2. Loss of Service

Does your business rely on B2B SaaS services? If so, consider how much are you trusting them to keep important company data safe. Even if they are entirely reliable and trustworthy business partners, it’s a risk to put the responsibility for your data security on anyone else because you never know when the other company might face some massive interruption of service or loss of the data they store. While their services may be incredibly valuable to you, make sure that any important data being stored by another company is also backed up somewhere safe that you have control over. This way, if you suddenly lose access to your B2B services, your company can access its data and serve its own needs until your business partner gets back on their feet.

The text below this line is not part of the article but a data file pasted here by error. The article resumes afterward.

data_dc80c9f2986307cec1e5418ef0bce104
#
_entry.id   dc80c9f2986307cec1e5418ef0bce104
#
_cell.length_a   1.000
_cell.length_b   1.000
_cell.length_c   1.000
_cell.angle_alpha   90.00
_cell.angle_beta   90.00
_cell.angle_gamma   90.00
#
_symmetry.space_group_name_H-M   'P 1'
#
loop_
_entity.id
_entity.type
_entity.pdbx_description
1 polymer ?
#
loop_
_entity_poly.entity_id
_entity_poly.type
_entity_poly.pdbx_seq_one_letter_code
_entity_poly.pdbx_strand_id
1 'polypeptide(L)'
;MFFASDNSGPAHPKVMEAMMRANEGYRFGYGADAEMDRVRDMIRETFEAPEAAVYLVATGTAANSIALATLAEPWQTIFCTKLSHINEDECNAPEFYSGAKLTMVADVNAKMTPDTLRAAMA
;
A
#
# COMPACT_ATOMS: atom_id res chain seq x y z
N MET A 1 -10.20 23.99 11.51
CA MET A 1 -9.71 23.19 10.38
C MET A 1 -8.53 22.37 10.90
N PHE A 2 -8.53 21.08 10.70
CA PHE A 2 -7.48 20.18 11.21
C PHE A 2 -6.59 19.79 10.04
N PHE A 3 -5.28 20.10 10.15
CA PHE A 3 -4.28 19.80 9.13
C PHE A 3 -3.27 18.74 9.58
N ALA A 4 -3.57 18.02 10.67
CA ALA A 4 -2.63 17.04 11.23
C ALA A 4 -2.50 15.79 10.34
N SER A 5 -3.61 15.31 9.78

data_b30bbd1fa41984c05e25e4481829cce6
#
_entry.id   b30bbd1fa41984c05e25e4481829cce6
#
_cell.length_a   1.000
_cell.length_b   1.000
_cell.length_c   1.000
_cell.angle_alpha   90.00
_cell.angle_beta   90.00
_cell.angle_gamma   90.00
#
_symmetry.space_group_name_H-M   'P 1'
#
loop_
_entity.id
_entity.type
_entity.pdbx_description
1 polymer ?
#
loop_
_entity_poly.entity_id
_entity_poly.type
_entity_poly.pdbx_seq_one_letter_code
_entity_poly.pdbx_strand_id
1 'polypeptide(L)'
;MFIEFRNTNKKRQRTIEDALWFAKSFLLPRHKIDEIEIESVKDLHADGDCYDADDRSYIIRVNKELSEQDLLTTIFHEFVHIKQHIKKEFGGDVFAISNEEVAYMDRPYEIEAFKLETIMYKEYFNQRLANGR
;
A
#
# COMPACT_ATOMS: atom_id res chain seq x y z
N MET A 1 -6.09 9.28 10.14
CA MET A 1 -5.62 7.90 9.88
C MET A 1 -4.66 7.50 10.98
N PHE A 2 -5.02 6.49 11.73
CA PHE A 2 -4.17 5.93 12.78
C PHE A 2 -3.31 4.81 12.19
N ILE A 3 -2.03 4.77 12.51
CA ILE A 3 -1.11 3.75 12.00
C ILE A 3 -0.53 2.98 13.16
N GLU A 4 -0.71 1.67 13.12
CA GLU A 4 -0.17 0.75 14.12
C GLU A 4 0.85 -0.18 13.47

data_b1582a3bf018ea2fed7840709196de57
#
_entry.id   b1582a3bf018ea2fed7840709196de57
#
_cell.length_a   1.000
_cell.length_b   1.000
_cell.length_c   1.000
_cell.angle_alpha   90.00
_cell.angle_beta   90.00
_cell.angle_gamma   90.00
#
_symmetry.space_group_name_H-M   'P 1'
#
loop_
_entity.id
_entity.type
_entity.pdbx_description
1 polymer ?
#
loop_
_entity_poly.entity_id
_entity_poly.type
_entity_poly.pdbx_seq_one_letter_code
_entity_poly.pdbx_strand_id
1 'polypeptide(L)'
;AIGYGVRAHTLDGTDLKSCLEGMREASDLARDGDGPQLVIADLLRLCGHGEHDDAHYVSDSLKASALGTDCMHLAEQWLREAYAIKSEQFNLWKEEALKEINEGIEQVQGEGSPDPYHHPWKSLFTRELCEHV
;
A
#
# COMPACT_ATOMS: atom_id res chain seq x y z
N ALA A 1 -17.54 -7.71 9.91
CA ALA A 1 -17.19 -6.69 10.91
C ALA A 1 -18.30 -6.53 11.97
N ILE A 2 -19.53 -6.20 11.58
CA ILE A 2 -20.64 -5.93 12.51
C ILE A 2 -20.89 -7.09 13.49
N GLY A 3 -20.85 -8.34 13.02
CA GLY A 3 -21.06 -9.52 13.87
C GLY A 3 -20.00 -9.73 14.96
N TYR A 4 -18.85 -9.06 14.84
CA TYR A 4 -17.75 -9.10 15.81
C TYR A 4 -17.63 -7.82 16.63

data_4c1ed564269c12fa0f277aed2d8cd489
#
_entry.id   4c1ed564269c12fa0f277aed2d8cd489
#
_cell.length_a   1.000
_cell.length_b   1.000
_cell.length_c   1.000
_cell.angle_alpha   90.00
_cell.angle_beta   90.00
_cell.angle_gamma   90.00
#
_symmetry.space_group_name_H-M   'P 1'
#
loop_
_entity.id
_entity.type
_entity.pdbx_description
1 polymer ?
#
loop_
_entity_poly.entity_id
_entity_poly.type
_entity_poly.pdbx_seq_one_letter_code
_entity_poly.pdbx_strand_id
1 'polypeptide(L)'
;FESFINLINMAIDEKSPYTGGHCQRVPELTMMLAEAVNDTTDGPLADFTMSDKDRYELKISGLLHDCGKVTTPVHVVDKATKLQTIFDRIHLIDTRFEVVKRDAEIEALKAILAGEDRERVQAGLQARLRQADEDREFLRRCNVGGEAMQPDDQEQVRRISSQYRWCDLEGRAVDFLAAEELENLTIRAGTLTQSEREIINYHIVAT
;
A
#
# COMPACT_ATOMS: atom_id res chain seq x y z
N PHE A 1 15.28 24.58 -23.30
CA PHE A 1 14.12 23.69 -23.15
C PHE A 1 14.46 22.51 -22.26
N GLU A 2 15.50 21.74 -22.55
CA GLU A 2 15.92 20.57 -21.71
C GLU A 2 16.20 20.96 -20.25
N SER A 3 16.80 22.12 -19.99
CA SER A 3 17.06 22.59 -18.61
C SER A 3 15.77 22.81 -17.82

3. Your Own Mistakes

No long-term computer user has gone through the years completely mistake-free. We’ve all typed something in incorrectly, mis-clicked a menu-button, and slipped up right before an auto-save. Many of us have accidentally hit ‘save’ at the wrong moment or inadvertently copy-pasted over something that does not have an ‘undo’ function. In that moment of panic as you realize that important data has been permanently altered in error, having a complete recent backup is a huge relief. With a comprehensive data recovery system, you can quickly access the file you accidentally altered and be back to work in minutes instead of scrambling for a way to revert your changes.